Saturday, June 11, 2011

Consistency in American Foreign Policy

The fact that Jack Nelson-Pallmeyer’s book is now 14 years old only serves to illustrate how accurate he was/is about US foreign policy in Latin America and elsewhere.  His details about long-standing US support for torture/terrorism were not surprising, but his information presents a couple of important perspectives that I haven’t heard in the discourse around our foreign policy concerning Latin America in particular, and the world at large generally.

The first is a bit of history on the origins of Liberation Theology, which has a negative connotation for many.  Nelson-Pallmeyer shows that Liberation Theology did not grow directly out of Marxism, but rather out of a concern on the part of the Catholic Church to get back to perhaps the most basic message of the New Testament Jesus:  Concern and love for the poor and dispossessed.  This kind of concern, in practice, always finds itself naturally opposed to oligarchs and the wealthy.  Reducing disparities in wealth is not good for business, and therefore not conducive to keeping a hold on power.  The School of the Americas served as a tool to make sure that this power of the elite was not lost to the "evil" Catholic priests and nuns who sought a better life for the poverty stricken in Latin America.  The fact that the beginnings of Liberation Theology coincided with increased interest in its secular counterpart, Marxism (seen exemplified in the Cuban Revolution) is no accident.  There was vast unrest throughout Latin America, much like we’re seeing today in the Arab world.  Liberation Theology and Capitalism don’t mix well, and the useful/timely association with Soviet influenced Communism created a convenient narrative, and a target for Latin America death squads, helped by the rhetoric of the establishment in the US (both political and religious as well as economic).  For US citizens who have paid attention, this should serve as a call to look at the ways the Western World will attempt to manipulate the economic/political outcomes of a restless Islamic Arab world freshly rejuvenated to take back control of their lives.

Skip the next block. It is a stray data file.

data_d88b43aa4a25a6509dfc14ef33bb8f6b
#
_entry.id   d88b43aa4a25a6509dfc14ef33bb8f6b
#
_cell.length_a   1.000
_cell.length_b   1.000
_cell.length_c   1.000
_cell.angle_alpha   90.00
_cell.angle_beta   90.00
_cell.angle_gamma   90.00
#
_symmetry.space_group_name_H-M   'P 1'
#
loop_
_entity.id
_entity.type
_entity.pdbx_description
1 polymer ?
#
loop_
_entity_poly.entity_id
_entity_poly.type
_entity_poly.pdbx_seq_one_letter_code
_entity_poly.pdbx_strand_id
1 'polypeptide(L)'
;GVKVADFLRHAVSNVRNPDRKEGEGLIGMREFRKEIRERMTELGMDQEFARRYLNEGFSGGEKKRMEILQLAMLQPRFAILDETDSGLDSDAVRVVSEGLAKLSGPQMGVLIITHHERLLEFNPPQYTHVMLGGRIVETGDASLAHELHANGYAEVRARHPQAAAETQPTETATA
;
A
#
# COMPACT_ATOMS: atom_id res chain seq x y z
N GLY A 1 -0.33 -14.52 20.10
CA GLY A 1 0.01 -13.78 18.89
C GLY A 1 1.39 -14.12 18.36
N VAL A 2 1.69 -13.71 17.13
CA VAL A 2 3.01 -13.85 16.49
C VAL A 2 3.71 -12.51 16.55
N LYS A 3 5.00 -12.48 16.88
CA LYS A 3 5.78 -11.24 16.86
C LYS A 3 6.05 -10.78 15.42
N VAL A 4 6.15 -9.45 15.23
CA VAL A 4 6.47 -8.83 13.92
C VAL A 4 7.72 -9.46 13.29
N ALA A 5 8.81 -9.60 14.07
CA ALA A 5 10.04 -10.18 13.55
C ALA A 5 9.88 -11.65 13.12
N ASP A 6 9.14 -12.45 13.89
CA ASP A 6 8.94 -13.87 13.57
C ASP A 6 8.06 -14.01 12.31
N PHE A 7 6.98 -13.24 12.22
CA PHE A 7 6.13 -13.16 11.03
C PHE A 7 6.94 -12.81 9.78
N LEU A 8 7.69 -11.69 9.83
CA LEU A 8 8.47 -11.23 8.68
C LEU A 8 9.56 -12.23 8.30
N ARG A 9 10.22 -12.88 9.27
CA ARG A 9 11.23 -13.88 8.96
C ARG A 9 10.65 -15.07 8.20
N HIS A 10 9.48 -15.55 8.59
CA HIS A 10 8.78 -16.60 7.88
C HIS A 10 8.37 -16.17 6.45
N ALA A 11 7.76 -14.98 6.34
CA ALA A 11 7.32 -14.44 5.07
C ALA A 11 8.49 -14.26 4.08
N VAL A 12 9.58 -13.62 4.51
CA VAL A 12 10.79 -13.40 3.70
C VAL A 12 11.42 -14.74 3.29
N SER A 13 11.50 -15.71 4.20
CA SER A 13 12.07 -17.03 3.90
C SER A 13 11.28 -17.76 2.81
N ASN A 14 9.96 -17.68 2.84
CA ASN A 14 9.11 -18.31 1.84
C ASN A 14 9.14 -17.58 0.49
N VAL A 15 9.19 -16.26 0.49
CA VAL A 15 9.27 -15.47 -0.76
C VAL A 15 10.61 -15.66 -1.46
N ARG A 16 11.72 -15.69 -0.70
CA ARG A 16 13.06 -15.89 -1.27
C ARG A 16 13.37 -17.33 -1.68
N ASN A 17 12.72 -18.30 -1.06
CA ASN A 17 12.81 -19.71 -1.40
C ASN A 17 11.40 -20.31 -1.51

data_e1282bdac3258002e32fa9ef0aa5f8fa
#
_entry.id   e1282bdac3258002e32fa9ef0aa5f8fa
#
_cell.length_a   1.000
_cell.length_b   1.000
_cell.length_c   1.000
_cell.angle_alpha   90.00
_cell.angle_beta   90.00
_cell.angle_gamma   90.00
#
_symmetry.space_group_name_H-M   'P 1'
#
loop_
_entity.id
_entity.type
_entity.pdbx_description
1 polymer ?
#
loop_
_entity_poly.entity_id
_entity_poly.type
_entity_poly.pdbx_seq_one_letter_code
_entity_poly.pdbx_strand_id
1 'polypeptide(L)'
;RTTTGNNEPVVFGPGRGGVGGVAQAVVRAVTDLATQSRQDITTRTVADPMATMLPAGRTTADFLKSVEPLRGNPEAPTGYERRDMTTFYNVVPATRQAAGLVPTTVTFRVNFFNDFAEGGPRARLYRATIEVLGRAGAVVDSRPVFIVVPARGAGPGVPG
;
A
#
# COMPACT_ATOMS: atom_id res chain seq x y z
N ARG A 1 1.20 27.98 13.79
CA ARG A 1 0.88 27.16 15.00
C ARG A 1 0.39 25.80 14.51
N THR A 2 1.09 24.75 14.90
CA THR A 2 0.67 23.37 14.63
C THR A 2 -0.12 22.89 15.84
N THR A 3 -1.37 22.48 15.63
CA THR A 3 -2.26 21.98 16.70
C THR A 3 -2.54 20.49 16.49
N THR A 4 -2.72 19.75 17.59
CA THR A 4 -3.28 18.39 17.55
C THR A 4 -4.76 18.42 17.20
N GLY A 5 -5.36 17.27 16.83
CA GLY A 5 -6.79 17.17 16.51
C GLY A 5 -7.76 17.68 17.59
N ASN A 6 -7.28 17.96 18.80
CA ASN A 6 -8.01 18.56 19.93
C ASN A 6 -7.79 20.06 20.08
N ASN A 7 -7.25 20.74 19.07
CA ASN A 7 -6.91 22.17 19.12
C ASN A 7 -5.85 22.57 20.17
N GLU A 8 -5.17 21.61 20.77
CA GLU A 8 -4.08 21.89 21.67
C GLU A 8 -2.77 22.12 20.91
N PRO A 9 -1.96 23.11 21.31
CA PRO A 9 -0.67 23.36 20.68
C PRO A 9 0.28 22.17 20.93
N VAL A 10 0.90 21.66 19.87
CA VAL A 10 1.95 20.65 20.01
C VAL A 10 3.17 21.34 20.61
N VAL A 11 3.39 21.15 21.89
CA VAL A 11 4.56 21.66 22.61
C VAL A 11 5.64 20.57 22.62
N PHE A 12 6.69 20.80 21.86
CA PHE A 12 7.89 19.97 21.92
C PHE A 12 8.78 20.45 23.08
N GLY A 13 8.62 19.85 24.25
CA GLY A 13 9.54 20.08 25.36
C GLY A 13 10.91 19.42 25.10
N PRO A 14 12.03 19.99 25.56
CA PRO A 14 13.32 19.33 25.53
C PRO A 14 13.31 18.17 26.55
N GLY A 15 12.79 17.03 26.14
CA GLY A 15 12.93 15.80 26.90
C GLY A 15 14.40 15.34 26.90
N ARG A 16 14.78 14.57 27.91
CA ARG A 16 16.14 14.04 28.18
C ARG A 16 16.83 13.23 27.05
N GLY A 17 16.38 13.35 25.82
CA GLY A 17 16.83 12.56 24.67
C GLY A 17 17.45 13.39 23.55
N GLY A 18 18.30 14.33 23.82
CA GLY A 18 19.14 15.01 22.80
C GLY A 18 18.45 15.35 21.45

The second perspective is that Western mind control often incorporates admitting to past atrocities or errors in foreign policy once the old practices are no longer useful.  In the case of The School of the Americas, Nelson-Pallmeyer showed several examples of major media outlet criticism of the horrific track record of its graduates.  His argument is that since America’s foreign policy uses for the School were becoming less important by the mid 1990’s, it fit into the American myth for the media to condemn past mistakes and illustrate the “changes” that were being made to ensure that these actions (i.e. the same foreign policy) didn’t occur again.  Never was it necessary to perhaps right those wrongs, but if it made Americans sleep better at night knowing that their government was correcting any wayward elements, then it was not only ok to print, but encouraged.  After all, our government couldn’t have a population too concerned about human rights.  Things could get out of hand.  Meanwhile, our foreign policy continues (with a slight face-lift) just as before.  Different look, maybe a different location, but the same old atrocities, and eventual "apologies" for those atrocities that "obviously came from a few misinterpretations".  

Throughout the book, Nelson-Pallmeyer calls the US to acknowledge its past in Latin America, and to not merely criticize events after the fact, but to work towards reparations and the reduction of blowback.   This sounds great, but is futile in our current system; one that is not transparent enough or even capable of being honest.  To tell the truth and attempt to make things right concerning American foreign policy would create more cognitive dissonance than what our national consciousness is capable of handling.  

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